“Here no one like this…calling Tipu bad. People live peacefully here, sometimes there is a fight between people of different caste, but that happens in other places. Government should not make people fight, “ said an auto driver outside the Chikkakere Sri Anjaneya Swamy temple that adjoins a Dargah near the entrance to the Devanahalli Fort, a few metres from Tipu’s birthplace.
Residents here complain about the lack of well-paying jobs . “Farmers want markets for selling fruit. We get power for just about 7 hours, water table is low,” said Muniyappa, who works on a farm. The area has cultivation of mango, pomelo, grapes and mud apples.
Chandan, a first-time voter who has a degree in commerce, saysthat while several industries have operations in the region, the younger, educated lot have to travel outside the constituency to earn well.
“There are many big names that operate from here, Reliance, Flipkart…but the wages are low,” he says. Most residents here say they are “torn” over who to support, since the MP is from the BJP (BN Bache Gowda) and the sitting MLA is the JDS’s Narayanan Swamy.
In the Congress camp, there is a flutter, since the party high command chose to field K.H. Muniyappa, despite the workers demanding a fresh face. “The fight is between the JDS and the BJP,” says Chandan.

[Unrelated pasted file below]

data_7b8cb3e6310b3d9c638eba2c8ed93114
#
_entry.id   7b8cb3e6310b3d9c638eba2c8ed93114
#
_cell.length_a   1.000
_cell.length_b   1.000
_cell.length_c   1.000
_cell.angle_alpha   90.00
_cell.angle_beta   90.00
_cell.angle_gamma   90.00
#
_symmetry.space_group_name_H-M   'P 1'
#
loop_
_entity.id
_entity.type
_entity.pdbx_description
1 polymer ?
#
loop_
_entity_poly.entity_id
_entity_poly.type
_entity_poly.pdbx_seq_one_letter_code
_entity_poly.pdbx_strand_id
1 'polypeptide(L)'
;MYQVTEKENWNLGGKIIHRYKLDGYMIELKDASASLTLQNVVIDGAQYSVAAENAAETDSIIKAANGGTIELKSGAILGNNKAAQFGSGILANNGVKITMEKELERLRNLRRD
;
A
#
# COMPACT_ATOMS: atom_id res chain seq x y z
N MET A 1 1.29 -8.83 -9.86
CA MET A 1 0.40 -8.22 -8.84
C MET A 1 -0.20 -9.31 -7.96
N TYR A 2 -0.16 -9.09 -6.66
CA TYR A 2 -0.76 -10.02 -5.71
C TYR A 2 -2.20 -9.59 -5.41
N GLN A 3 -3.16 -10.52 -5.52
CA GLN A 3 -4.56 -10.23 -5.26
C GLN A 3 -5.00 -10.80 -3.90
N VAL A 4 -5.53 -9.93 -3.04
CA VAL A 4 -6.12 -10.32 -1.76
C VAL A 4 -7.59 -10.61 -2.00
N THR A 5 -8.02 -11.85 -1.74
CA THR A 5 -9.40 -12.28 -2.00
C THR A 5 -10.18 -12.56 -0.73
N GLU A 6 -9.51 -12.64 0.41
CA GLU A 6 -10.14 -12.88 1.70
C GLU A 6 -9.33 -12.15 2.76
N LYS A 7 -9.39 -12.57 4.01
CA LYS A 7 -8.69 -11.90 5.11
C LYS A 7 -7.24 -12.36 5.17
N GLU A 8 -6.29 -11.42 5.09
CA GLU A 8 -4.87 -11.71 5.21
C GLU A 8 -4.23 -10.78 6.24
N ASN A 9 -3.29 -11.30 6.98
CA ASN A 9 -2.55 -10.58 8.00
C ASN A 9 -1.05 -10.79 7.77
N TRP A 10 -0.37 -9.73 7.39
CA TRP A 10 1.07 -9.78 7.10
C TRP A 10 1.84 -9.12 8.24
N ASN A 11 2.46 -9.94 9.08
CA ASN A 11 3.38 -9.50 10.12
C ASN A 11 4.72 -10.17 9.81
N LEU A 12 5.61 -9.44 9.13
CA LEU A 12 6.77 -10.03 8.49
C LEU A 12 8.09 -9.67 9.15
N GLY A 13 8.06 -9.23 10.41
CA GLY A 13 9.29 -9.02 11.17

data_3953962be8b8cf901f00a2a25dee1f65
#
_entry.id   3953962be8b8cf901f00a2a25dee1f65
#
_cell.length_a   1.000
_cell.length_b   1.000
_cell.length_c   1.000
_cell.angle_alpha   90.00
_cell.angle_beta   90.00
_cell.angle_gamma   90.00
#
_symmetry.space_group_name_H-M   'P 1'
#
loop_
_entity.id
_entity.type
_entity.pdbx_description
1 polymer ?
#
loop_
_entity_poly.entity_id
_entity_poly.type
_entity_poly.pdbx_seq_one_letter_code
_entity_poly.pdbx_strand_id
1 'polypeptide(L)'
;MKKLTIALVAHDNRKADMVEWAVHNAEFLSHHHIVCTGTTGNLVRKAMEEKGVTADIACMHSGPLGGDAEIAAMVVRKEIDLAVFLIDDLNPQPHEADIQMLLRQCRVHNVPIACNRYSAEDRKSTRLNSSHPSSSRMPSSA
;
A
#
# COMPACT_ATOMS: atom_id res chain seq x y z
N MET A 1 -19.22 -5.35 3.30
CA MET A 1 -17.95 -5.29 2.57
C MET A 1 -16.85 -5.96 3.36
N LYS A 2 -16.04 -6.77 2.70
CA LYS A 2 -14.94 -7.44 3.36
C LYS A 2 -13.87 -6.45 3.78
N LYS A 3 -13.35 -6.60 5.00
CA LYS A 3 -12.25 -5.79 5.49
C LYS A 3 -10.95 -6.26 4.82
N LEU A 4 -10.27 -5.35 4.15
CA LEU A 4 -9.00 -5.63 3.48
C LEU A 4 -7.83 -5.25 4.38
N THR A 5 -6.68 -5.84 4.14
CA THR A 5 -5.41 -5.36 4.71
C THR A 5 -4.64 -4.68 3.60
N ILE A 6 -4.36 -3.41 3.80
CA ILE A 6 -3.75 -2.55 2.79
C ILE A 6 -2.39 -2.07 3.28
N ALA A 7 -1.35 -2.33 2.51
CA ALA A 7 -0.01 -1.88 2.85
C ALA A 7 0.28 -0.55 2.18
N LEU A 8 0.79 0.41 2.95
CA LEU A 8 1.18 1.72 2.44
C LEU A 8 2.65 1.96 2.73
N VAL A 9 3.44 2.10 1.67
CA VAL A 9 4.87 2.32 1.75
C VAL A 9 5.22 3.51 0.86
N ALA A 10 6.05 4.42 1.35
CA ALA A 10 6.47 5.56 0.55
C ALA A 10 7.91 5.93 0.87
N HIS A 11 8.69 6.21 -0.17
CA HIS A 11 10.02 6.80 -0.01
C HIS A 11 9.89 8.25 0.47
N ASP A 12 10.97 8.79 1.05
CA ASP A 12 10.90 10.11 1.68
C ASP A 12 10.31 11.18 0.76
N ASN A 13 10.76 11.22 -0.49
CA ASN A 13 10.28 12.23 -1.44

The tussle between the state government and the farmers over the procurement of land for development projects that resulted in some farmers being detained by the police for disrupting Independence Day celebrations in 2022 is still a simmering issue.
“The government said they will bring big changes, but first they have to compensate the farmers properly,” said a resident, not wishing to be named. He said he owned about 10 acres of land, away from the project, but knows of farmers who will be affected by the procurement of land for Haralur Industrial project.
Professor of political science at the Bangalore University, SY Surendra Kumar said caste is a key factor for determining election outcome and the reason why the BJP’s strategy of polarisation did not work in the state. He said the attempt to valorise the Gowda chieftains and therefore the Vokkaligas was a ruse to divert attention from administrative lapses.
“The Tipu Sultan, controversy was an attempt to divert attention from governance, deficiencies, issues of corruption and not being able to provide welfare schemes to people. It was an attempt to consolidate the BJP’s position among the Vokkaligas by trying to introduce new faces,” he said.